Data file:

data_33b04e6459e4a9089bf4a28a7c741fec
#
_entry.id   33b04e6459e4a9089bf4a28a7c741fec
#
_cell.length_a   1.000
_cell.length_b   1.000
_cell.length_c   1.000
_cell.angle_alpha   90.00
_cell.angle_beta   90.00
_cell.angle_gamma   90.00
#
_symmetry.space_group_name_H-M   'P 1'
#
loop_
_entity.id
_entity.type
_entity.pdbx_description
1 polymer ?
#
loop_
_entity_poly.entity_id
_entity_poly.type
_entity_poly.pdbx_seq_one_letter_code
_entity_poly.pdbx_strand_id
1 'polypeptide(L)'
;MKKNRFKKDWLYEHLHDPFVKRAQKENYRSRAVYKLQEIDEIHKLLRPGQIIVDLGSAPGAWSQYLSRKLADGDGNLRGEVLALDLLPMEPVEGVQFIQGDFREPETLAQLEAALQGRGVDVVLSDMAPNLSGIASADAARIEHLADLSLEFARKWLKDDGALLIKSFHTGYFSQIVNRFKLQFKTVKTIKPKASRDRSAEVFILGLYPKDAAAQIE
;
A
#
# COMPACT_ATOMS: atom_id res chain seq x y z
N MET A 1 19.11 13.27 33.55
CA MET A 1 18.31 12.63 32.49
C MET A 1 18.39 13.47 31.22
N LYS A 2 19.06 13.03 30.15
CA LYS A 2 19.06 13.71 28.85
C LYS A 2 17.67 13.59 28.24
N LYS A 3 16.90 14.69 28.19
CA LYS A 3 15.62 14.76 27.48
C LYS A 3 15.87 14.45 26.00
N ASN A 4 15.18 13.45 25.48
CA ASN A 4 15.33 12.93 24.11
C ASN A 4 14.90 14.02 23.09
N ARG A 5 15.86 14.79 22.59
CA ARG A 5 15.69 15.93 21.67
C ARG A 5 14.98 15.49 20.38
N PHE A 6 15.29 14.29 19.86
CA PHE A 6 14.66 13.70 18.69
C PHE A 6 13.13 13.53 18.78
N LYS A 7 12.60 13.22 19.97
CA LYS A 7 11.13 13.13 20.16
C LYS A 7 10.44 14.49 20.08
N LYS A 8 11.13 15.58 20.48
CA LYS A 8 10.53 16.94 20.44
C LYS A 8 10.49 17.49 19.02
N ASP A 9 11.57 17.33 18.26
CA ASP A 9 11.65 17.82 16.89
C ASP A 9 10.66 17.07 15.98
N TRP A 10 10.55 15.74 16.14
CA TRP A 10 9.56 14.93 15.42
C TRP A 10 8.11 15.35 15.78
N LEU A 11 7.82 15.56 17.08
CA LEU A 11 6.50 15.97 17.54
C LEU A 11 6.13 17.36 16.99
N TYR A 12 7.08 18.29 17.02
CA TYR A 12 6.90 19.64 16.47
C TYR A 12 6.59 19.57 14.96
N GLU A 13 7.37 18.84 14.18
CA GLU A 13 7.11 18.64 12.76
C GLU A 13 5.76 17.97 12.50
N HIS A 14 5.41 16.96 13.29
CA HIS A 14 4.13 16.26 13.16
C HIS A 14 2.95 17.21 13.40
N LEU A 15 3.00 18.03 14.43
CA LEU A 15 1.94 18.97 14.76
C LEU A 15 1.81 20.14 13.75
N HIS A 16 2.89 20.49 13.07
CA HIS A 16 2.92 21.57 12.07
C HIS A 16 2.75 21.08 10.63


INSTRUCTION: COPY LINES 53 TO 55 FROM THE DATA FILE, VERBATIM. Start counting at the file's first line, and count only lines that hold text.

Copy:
CA LYS A 8 10.53 16.94 20.44
C LYS A 8 10.49 17.49 19.02
N ASP A 9 11.57 17.33 18.26